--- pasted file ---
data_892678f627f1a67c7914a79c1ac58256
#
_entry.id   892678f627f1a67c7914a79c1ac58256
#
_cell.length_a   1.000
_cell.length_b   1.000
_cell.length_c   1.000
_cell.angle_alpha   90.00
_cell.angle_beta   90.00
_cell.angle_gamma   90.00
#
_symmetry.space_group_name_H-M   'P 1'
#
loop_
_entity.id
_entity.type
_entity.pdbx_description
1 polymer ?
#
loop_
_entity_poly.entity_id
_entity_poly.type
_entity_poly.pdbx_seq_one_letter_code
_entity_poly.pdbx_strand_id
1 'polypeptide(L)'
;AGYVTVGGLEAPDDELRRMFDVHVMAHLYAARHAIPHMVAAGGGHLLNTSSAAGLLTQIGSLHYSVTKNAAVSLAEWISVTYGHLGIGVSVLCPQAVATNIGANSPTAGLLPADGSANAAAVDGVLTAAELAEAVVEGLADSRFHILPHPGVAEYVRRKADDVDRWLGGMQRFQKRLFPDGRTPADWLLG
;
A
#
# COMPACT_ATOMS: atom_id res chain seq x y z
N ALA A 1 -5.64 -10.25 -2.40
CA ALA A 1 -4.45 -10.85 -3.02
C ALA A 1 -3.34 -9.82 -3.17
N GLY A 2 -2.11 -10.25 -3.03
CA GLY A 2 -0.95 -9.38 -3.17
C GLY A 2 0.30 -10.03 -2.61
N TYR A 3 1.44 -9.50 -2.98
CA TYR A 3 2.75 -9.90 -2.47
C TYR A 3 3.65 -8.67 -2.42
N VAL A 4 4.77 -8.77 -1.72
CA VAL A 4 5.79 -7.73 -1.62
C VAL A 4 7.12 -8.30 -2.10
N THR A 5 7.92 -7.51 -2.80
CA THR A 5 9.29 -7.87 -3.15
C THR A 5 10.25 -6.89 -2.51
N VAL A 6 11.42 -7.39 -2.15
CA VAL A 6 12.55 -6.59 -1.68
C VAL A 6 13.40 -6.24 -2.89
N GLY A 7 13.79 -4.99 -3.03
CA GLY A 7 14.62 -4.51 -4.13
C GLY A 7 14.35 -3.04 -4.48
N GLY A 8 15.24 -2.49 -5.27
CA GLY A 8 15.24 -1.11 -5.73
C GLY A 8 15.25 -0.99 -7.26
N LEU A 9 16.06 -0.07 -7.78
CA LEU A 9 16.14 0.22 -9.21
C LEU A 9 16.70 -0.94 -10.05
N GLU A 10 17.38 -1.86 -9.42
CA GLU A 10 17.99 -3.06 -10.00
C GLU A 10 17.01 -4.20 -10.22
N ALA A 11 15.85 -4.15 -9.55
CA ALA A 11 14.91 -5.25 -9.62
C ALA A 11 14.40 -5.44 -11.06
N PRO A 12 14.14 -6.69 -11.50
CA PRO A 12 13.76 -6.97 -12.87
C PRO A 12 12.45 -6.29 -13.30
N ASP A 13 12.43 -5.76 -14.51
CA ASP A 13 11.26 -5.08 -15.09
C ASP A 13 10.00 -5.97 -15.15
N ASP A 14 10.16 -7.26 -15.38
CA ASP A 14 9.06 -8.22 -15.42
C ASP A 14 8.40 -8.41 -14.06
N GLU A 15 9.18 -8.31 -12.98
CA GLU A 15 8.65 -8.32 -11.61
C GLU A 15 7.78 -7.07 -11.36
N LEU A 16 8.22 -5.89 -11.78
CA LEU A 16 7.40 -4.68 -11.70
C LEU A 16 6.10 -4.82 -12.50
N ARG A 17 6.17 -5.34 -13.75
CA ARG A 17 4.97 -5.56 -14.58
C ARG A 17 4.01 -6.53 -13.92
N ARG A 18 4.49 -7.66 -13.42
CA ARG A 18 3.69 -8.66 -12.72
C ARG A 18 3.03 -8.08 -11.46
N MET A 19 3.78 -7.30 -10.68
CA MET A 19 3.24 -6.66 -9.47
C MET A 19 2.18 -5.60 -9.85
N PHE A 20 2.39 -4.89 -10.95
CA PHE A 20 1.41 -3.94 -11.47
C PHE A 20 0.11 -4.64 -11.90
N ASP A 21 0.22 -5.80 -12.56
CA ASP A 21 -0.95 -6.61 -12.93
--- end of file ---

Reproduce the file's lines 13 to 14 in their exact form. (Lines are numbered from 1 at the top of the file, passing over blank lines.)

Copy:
#
loop_